american new wave music


On this day in music history: April 30, 1982 - “A Flock Of Seagulls”, the debut album by A Flock Of Seagulls is released. Produced by Mike Howlett, it is recorded at Battery Studios in London from Summer - Late Autumn 1981. Formed in Liverpool, UK in 1980 by brothers Mike (keyboards and lead vocals) and Alister “Ali” Score (drums), the original line up also includes Frank Maudsley (bass). They take the name A Flock Of Seagulls from a lyric in the punk rock band The Stranglers song “Toiler On The Sea”. They add guitarist Willie Woo to the band. A hairdresser by day, Mike Score and the band rehearse in a space above the hair salon where he works. They see changes in personal shortly after when the Score brothers have a falling out, with Ali being replaced by drummer Mark Edmondson. Woo departs soon after as well. At Maudsley’s suggestion, they replace Woo with Edmondson’s friend Paul Reynolds on guitar. Only seventeen years old at the time, Reynolds unique playing style augmented with numerous effects including digital delay and echo becomes an essential part of A Flock Of Seagulls sonic trademark. When Ali Score returns to the band, Mark Edmondson leaves and the band’s line up is finally set. They begin playing clubs throughout England and land a recording contract with Jive Records. Recording and releasing the singles “Modern Love Is Automatic” and “Telecommunication” during the Spring and Fall of 1981, the band finish recording their self titled debut album near the end of the year. When it is released in the UK in the Spring of 1982, it initially does not make a big impression in their home country. However, pockets of support develop in other parts of the world. Having made a low budget music video for “I Ran (So Far Away)” (#9 Pop, #8 US Club Play, #43 UK), it begins airing on MTV in the US during the Summer. The immediately catchy new wave/pop song, grabs the attention of American music fans, and by the Fall the single hits the top ten in the US and number one in Australia. The follow up single “A Space Age Love Song” (#30 Pop, #34 UK) cements the band’s sound and visual image, punctuated by Mike Score’s dramatically coiffed hair, styled to make him look like a bird of prey. The instrumental track “D.N.A.” also wins them a Grammy Award for Best Rock Instrumental Performance in 1983. The album is also well received by critics and fans, and is regarded as an 80’s new wave classic. The US version differs somewhat from the UK release, featuring a shifted running order, and omitting the track “Tokyo”. Originally released on CD in 1987, it is remastered and reissued by Cherry Red Records (on the Cherry Pop imprint) in 2011, with four additional bonus tracks. It is also reissued as a 180 gram vinyl LP by Music On Vinyl in 2013. “A Flock Of Seagulls” peaks at number thirty two on the UK album chart, number ten on the Billboard Top 200, and is certified Gold in the US by the RIAA.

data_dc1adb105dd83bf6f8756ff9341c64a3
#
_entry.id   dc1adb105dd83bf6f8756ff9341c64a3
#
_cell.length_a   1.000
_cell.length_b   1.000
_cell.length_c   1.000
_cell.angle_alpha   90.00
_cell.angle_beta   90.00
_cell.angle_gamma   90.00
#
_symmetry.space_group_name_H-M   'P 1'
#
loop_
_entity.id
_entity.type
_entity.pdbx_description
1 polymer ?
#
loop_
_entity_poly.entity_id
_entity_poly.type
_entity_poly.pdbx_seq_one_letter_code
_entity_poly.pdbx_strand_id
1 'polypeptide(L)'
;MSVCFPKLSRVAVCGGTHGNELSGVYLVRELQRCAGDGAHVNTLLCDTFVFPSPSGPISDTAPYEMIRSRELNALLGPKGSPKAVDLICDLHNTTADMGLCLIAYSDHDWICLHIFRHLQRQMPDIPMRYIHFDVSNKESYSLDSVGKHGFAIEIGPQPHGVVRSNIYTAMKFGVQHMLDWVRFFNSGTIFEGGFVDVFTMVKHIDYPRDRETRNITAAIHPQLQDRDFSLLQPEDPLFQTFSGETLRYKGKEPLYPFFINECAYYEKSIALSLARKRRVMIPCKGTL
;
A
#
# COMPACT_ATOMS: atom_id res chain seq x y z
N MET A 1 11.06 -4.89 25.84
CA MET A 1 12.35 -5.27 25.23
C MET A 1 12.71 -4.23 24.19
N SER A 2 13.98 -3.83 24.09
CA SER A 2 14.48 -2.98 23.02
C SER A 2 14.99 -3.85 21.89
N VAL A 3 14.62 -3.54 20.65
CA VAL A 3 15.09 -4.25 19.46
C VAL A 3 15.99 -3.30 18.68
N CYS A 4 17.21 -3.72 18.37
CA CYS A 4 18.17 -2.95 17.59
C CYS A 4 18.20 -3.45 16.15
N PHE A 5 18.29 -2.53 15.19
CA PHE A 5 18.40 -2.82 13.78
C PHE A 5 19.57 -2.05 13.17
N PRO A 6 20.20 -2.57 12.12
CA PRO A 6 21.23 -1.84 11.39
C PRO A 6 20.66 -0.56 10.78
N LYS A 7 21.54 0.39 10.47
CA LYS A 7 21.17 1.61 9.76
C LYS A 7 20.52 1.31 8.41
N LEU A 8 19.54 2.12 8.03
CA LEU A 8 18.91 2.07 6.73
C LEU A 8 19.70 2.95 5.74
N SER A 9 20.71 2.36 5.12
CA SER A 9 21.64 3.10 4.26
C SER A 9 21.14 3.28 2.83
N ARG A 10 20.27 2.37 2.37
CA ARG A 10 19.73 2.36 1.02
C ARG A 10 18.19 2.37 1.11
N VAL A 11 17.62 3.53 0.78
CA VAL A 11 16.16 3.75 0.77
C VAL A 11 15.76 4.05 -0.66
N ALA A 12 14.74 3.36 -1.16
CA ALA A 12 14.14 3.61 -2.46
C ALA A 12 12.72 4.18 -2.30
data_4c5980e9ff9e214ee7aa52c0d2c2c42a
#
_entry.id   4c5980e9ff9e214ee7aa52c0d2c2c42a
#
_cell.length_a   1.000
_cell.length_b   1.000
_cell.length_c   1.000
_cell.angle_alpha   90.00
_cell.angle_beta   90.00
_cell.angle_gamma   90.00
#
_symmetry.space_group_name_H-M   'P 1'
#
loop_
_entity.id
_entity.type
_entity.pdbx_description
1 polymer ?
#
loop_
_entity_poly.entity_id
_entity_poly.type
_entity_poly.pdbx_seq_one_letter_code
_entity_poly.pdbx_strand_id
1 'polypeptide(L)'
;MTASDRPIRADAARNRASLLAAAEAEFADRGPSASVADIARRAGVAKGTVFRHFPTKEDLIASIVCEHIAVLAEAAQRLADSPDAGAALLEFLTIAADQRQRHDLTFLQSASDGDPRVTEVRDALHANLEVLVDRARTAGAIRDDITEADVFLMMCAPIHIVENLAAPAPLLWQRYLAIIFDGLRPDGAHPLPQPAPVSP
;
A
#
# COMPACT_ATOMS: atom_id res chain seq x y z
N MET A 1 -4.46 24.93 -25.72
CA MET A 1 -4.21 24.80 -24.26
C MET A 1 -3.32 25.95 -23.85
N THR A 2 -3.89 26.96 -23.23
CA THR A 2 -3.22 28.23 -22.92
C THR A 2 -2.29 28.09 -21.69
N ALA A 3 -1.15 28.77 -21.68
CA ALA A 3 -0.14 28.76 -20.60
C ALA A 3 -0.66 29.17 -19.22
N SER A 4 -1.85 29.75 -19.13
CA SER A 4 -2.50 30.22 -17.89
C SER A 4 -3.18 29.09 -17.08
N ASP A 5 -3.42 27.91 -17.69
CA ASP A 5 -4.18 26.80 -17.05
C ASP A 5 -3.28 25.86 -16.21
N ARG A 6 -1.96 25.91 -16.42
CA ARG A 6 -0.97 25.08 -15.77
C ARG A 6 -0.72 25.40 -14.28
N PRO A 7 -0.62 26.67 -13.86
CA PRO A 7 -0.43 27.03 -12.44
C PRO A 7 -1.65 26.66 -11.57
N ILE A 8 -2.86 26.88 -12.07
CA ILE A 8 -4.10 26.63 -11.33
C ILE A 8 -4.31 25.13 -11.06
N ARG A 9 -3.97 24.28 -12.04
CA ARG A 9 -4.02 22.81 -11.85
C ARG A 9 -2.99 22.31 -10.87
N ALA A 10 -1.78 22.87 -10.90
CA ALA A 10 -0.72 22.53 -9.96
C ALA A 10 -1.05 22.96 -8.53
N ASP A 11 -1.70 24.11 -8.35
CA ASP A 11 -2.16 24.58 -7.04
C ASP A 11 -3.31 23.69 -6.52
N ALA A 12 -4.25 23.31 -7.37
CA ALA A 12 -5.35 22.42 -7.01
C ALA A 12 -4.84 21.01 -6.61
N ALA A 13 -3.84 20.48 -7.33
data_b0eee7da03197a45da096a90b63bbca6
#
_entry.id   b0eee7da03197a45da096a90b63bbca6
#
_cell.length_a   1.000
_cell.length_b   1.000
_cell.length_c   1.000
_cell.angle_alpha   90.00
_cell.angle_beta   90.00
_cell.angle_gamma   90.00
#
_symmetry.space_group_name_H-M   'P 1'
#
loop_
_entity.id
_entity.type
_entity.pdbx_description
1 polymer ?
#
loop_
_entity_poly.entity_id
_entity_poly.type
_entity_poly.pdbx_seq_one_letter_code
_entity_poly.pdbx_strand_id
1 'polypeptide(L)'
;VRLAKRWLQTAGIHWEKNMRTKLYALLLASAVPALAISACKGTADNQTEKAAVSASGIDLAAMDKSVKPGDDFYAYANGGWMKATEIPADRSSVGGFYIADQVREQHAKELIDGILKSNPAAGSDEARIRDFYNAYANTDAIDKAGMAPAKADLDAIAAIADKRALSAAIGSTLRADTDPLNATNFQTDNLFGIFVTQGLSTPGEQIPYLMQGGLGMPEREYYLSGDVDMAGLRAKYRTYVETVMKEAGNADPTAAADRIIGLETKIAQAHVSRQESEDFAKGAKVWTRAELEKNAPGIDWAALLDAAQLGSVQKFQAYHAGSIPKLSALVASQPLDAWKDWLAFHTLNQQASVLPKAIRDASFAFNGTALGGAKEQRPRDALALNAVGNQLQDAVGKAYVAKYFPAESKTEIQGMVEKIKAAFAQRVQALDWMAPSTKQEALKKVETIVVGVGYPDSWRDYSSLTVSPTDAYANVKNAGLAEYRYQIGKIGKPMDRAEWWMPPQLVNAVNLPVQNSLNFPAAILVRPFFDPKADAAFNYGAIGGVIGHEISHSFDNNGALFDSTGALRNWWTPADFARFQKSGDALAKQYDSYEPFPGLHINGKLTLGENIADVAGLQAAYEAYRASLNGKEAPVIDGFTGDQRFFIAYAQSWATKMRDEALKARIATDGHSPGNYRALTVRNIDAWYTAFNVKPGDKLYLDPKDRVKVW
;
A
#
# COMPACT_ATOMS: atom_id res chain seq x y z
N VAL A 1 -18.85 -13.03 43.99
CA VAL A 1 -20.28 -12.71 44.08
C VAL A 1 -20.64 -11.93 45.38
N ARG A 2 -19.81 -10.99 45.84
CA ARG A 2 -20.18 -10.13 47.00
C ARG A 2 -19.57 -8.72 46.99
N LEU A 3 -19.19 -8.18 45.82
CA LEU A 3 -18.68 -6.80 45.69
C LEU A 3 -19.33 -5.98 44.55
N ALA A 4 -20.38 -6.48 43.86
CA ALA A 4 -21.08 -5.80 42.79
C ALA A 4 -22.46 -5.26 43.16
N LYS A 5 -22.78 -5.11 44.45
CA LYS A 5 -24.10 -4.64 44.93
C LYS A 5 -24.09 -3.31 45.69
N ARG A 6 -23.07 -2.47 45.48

Prince refused to be a commodity
Prince refused to be a commodity


The iconic musician, actor and activist died today at the age of 57 at his home outside Minneapolis. His most popular songs are rocketing to the top of the iTunes charts as we speak, but his influence went far beyond just music.

Daphne A. Brooks is a professor of African American studies, theater studies and American studies at Yale University. She loves music — rock, punk, New Wave, soul — and often writes about music’s impact on social justice.

Brooks was in New York today to give a lecture. When we spoke, she was in the office of her friend and fellow music scholar Alexandra Vazquez. They were supposed to meet for lunch, but all they could talk about was Prince.

“He was the sound of post-Civil Rights freedom struggle. He was the sound of blackness, as capacious and as unapologetic and as eccentric, as wondrous, as imaginative as you could possibly think in our contemporary world today.”

Brooks said Prince “had an understanding of how black artists had been exploited across the 20th century — still are — in the music business, and refused to have his name be turned into something that was just a commodity for big business. He was an absolute ground-breaking presence in that sense too.”

For her, the loss of Prince goes beyond academic and cultural appreciation.  

“Being a kid who grew up listening to punk and New Wave along with soul, he was somebody who embodied all of those sounds for me. He made me feel free, he made me feel liberated.”

Click the audio player above to hear the interview.